In the face of a shifting international trade landscape and Brazil’s desire to diversify its trade partners, the future of the Southern Common Market, known by the Spanish acronym Mercosur, is in doubt. Mercosur’s utility has been questioned for years: The bloc imposes trade barriers among its own members and restricts their ability to strike free trade agreements with outside partners. It serves primarily as a governing framework for trade between the region’s two largest economies: Brazil and Argentina. While Venezuela, Paraguay and Uruguay have full membership, their roles are peripheral – and Venezuela is currently suspended from the group.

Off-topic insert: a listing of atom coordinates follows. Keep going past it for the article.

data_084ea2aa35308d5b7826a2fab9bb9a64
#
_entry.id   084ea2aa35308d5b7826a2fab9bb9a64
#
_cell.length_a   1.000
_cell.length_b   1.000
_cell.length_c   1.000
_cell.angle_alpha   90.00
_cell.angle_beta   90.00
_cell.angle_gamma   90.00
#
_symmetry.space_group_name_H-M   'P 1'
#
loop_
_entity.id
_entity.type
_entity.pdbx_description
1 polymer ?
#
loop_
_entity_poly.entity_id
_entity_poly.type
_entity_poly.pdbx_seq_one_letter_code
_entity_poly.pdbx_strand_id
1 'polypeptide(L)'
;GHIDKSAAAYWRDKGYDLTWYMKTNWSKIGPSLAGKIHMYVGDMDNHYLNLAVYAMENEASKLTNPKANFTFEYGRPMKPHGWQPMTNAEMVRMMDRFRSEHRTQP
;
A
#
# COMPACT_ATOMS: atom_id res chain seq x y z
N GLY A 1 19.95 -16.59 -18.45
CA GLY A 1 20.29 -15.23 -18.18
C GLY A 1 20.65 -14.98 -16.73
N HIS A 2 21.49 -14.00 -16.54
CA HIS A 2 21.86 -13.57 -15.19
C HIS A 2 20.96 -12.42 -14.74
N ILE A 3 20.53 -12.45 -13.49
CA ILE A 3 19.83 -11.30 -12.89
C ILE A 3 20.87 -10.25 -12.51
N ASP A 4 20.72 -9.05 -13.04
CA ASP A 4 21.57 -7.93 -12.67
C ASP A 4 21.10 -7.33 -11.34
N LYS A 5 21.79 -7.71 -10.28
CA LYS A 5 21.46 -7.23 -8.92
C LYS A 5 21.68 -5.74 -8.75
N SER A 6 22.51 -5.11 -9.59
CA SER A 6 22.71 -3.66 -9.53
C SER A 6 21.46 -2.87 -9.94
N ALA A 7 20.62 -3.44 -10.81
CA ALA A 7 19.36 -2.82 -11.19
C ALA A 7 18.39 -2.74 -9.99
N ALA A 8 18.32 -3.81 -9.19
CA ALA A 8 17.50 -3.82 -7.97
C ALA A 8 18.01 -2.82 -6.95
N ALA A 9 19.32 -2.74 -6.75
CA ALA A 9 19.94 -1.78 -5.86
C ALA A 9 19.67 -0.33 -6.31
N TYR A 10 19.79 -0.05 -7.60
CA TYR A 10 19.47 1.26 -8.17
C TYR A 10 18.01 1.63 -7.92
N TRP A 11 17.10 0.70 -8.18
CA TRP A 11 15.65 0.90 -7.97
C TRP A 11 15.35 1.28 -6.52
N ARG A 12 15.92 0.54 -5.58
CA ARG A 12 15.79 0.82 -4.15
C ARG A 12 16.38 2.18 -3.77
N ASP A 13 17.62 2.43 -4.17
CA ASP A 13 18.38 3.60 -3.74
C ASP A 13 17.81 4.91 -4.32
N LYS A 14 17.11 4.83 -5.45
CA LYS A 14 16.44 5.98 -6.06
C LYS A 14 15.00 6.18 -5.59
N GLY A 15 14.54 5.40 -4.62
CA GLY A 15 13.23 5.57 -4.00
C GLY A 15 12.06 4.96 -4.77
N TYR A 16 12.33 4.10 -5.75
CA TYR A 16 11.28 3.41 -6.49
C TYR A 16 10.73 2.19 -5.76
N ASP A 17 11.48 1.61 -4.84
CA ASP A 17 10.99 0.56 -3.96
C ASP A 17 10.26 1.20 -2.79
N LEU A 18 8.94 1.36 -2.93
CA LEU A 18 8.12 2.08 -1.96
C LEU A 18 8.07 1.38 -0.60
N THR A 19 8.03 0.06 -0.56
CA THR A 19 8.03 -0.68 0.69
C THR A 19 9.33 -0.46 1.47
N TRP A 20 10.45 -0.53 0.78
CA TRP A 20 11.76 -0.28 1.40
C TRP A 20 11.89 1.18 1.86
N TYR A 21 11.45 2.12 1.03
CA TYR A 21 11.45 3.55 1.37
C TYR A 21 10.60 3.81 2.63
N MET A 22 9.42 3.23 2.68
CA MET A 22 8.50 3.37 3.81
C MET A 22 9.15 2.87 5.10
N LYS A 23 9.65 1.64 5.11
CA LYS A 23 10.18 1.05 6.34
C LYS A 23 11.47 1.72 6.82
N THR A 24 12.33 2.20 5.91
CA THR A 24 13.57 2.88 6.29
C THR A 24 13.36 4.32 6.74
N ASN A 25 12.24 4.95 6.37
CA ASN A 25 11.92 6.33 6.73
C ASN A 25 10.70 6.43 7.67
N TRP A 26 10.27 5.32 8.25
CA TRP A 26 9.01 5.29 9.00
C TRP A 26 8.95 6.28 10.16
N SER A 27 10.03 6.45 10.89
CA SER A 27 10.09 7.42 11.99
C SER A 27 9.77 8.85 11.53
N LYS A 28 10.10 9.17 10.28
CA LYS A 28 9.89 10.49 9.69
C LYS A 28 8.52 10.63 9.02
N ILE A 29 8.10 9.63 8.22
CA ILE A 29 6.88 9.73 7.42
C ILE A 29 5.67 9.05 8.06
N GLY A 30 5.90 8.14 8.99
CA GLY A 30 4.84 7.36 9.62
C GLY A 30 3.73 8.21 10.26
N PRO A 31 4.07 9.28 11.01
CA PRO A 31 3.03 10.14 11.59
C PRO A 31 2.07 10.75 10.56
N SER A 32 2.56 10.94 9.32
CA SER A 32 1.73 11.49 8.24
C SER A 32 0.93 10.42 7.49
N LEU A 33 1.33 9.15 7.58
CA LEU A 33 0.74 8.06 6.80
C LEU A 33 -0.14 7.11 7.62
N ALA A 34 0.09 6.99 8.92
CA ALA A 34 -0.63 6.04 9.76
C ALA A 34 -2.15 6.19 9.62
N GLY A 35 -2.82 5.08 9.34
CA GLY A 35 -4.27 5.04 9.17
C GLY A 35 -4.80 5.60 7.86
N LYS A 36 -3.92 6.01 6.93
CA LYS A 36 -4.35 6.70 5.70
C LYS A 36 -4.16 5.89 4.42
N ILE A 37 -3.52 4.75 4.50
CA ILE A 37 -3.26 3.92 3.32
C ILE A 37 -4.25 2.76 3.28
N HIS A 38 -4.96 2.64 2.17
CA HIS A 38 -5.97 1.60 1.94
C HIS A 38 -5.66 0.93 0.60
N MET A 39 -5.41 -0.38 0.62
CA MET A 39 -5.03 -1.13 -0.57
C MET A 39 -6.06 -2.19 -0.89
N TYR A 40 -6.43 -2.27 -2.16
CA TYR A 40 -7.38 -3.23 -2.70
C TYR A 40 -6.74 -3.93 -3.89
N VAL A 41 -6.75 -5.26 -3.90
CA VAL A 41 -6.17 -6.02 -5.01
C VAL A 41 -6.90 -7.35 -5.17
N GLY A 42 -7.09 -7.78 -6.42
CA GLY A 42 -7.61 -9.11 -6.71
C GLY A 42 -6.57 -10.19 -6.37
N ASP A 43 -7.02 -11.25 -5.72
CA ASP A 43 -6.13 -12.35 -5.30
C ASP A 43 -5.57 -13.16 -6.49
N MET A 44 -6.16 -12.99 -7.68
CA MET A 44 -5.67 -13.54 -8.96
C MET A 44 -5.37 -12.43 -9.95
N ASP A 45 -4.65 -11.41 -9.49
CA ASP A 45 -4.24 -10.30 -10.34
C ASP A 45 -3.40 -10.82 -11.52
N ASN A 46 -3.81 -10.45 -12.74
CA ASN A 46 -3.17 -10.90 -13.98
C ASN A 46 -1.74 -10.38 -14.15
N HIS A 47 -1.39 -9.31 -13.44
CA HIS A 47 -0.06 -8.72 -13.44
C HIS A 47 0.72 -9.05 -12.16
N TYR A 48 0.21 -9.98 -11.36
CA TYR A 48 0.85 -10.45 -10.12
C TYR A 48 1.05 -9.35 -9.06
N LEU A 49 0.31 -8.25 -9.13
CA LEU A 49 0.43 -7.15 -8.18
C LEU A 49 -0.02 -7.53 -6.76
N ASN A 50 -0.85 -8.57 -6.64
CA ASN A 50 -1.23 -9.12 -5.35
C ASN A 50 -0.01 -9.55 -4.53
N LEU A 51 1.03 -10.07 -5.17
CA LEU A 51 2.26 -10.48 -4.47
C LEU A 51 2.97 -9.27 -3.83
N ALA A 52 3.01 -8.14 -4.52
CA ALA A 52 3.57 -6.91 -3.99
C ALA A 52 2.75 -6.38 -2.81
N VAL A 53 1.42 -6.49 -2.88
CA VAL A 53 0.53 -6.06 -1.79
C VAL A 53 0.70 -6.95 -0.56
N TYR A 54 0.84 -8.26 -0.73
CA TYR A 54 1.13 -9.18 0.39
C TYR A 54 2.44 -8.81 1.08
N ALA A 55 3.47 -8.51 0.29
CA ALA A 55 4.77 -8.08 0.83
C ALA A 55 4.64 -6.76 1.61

Brazil is undisputedly the dominant force driving Mercosur, but it has grown increasingly dissatisfied with the bloc, which Brasilia believes prevents it from pursuing its foreign relations and trade agenda in full. Blame for Mercosur’s uncertain future has been placed on the bloc’s most recent and most vocal critic
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